Jay Paterno, who spent two decades as a college football coach and is currently a member of the Board of Trustees at Penn State, said he was recently walking across campus when he was stopped by a professor who posed a question to him.
Would the professor be allowed to take 70 students in a plane to another Big Ten campus, where they would pack together with 70 students from the school for a combined, three-hour lecture/discussion, before returning back to State College and into the mix of the student body? And then, could he do it over and over for 10 weeks, except half the time Penn State would host the event?
“I said, ‘Hell no,” Paterno said. “To which he asked, ‘Why would you let football do that?’”
That was one part — and just one of many, many parts — of the thinking that went into the Big Ten canceling its fall football season on Tuesday.
“Really tough call,” Paterno said. “But ultimately our concern has to be with the 49,000 students on campus, not just one team.”
Is that a good reason? Is that responsible stewardship, worrying about the health of the entire campus community? Or is that erring too far on the side of caution?
John Thrasher, president of Florida State University, said Tuesday that he and other leaders in the ACC have listened to medical experts and considered the established protocols and precautions for their football programs, who as of now, are still preparing for a fall season.
“We know that we can do it safely,” Thrasher said. “... Our players want to play … Our coaches want to coach. We think it’s in the best interest of our student-athletes for us to play football. We can do it productively for them, as well as the absolute culture of our university and certainly this community of Tallahassee.”
Is that a good reason? Is that responsible stewardship, weighing the systems in place without denying the dangers of the virus? Or is that erring too far on the side of emotion and wishfulness?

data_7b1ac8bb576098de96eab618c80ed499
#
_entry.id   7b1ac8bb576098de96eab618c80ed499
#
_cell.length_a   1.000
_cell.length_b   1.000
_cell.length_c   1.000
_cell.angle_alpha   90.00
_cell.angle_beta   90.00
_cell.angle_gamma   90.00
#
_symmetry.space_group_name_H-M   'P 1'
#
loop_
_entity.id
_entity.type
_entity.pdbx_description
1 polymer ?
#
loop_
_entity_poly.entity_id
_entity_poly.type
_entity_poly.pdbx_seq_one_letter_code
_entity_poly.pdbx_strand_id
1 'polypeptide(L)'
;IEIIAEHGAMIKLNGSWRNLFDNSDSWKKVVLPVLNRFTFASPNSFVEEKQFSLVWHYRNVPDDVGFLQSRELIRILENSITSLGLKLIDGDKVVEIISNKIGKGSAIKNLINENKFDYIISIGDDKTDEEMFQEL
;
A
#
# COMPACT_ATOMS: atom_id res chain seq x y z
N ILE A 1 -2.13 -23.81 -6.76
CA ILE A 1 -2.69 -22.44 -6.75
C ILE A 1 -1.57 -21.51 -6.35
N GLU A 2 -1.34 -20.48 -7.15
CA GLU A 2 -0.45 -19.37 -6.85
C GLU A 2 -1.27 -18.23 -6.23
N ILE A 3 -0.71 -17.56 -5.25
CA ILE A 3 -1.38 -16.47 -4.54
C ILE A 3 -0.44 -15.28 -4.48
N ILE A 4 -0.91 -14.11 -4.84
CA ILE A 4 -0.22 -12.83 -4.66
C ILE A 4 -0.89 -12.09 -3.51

College football is one sport, but it feels increasingly like it resides in two different worlds that can hardly recognize each other.
The Big Ten and Pac-12 “postponed” their fall football seasons on Tuesday — technically they could play in the spring semester, but don’t count on it. Previously, the Mountain West, Mid-American Conference and a few independent programs pulled the plug. That’s 53 schools on the shelf.
Meanwhile the ACC, Big 12 and SEC are all still on track to play, at least until medical boards tell them otherwise. So, too, are the AAC, Conference USA and the Sun Belt. That’s 77 schools still going.
Both sides, for the most part, think they are doing it right, doing the only responsible thing, listening to the proper people in the proper ways. There are divisions within the conferences — Nebraska is none too pleased about its Big Ten brethren, for example. Neither are a number of individual coaches.
Yet for the most part, the division is league by league and region by region — the West and Midwest thinking one way, everyone else the other.
It’s a conflict of cultures, perspectives and, indeed, politics.
College football, this most uniquely American sport, is as divided as the country itself.
There are intelligent, well-meaning people on both sides. There are talented medical boards and conscious decision makers everywhere. While fans are shouting and coaches are pointing fingers and the entire thing has turned into a circus, there is plenty of common ground, namely an interest in doing the right thing.
Yet there is no central authority here — the NCAA and its (well-paid) figurehead president, Mark Emmert, have no real power. The sport is divided up into 10 conference fiefdoms and a few powerhouse independents (namely Notre Dame).
They work together, at times, but mostly they compete against each other. There are no agreed-upon medical experts, no shared timetable for decisions, no shared priorities. One group might consider the wishes of the players most. Another might worry about adding to the possibility of a spread among regular students.
Who’s right? Or even better, is anyone wrong?
In the NFL, there is the NFL. You don’t have the NFC North and the AFC South at odds. You just work it out. Often quickly.
In college football, nothing really works. The sport succeeds in part because it’s a chaotic and charismatic cocktail. It’s part of the charm, at least until a pandemic hits.
In the end, maybe all the leagues decide to skip playing in the fall. Many administrators across all of these leagues and regions believe that the Big Ten and Pac-12 are just the dominoes that will knock everything over.
Or perhaps, the ACC, Big 12, SEC and others decide to go it alone, trusting their own concerns and their own experts. Nothing wrong with that, but it’s an odd existence for a sport. Rivalries are one thing; this is next level.
At least for now.
“I look forward to learning more about the factors that led the Big Ten and Pac-12 leadership to take these actions today,” SEC commissioner Greg Sankey said Tuesday. “I remain comfortable with the thorough and deliberate approach that the SEC and our 14 members are taking.”
Maybe communication will bridge gaps and improve understanding and help with these difficult decisions. Maybe college football will look like one sport, one day soon.
On Tuesday though, that felt a long way off.
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